The theory of Jung Gwang Il’s work is essentially this: Tiny packets of information just might bring an end to decades of tyranny in his homeland. From his base in South Korea, he sends USB drives, SD cards, and other devices—loaded with Hollywood movies, South Korean television shows, and testimonials from North Korean defectors—across North Korea’s borders.
Jung runs No Chain, one of several defector-led organizations trying to pump data into North Korea through helium balloons, human smugglers, and even helicopter drones. The idea is that the contraband flash drives and memory cards will then make their way to North Korea’s black market, where they can be sold and plugged into a computer or the Chinese-made portable media player known as a “notel.” By some rough estimates, 10 percent of North Korean households have a computer at home, and up to half of urban households own a notel.
In conversations with Jung, I’ve asked the 53-year-old activist many questions in hopes of answering only one: Why has he decided to do what he does? What I’ve come to understand is that the trajectory of Jung’s life as he relayed it to me—from his immigration to North Korea as a child to his military service as a young man to his nightmarish ordeals as a political prisoner—is, at its core, a story about the power of information.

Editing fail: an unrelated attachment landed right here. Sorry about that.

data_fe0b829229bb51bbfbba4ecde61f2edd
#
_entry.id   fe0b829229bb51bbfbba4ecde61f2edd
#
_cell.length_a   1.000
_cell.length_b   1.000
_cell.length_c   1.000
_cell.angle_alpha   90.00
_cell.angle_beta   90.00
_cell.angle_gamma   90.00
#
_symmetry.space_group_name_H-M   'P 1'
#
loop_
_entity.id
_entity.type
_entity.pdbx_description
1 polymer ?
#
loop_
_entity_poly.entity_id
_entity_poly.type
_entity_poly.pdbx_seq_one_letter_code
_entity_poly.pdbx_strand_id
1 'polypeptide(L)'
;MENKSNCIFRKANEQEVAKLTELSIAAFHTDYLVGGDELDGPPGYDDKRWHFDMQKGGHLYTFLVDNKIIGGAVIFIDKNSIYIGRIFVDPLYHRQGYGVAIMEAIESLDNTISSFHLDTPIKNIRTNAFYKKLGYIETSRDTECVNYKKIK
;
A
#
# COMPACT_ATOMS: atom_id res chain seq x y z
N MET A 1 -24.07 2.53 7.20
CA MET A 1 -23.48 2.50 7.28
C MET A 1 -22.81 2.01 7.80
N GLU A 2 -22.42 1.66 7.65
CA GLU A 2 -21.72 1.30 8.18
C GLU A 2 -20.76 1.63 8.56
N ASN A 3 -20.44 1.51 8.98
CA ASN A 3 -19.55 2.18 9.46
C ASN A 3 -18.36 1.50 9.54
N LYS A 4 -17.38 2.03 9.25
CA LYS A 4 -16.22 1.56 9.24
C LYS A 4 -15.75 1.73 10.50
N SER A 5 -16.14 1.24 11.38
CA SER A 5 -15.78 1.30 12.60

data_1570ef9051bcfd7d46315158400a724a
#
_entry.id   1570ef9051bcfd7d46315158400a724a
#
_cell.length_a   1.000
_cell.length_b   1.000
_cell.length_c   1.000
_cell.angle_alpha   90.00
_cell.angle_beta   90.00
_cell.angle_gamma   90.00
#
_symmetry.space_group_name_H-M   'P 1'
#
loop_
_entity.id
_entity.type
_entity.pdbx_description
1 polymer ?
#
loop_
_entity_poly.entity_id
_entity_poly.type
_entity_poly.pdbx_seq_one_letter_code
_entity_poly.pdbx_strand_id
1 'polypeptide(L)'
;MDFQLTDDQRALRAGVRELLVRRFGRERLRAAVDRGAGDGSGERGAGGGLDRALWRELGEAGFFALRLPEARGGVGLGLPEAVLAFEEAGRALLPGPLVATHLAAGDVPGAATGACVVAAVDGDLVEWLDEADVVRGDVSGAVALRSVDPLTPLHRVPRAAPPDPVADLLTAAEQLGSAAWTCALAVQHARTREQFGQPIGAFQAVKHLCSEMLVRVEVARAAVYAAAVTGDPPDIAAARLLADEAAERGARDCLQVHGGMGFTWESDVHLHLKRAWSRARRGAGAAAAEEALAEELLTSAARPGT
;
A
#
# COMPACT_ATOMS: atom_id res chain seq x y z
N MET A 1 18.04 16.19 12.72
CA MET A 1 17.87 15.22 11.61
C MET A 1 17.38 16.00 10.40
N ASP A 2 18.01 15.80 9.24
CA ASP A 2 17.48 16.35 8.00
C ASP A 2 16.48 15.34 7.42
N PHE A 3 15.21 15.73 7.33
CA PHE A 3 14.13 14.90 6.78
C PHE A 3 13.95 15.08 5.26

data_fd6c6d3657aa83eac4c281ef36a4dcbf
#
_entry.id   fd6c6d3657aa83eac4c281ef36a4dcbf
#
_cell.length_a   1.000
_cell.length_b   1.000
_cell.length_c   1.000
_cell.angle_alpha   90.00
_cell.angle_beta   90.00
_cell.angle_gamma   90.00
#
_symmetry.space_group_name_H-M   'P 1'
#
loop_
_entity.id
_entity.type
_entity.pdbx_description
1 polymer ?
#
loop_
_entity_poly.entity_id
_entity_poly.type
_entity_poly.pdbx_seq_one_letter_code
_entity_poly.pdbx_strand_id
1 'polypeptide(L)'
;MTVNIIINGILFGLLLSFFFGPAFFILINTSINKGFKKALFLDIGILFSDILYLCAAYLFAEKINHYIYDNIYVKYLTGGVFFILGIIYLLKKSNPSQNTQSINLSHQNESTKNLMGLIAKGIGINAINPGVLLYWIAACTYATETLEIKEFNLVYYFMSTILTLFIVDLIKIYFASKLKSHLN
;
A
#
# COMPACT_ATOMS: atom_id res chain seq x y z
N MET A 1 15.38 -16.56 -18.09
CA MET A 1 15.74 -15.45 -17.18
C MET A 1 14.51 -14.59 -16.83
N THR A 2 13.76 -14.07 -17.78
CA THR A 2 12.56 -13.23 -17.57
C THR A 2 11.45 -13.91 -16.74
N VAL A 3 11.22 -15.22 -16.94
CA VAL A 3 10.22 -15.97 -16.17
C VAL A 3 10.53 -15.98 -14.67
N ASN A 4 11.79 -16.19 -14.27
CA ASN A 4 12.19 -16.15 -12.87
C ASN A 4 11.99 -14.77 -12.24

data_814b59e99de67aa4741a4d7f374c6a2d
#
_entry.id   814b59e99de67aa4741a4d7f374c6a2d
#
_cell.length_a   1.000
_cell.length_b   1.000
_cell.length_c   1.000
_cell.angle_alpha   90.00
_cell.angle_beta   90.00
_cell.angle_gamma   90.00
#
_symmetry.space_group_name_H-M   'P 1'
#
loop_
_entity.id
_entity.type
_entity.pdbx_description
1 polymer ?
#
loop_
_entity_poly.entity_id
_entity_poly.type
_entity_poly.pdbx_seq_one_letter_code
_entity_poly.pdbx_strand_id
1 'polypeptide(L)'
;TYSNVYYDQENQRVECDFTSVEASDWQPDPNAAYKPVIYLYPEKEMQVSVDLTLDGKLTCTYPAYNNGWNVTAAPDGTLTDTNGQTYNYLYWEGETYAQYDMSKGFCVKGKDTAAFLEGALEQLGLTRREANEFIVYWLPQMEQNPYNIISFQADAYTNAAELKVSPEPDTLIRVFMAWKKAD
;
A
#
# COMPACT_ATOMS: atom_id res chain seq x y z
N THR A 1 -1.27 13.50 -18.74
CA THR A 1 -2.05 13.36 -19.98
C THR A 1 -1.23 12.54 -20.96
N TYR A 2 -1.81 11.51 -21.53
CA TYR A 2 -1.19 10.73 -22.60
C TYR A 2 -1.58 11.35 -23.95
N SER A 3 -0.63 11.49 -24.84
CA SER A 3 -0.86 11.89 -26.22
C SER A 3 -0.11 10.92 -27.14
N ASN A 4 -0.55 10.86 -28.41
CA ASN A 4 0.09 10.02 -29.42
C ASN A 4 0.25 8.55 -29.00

With all the focus on North Korea’s nuclear weapons and various provocations, people don’t always recognize “how powerful information can be,” Jung told me. He argues that it’s this information that Kim Jong Un, North Korea’s 32-year-old leader, fears most.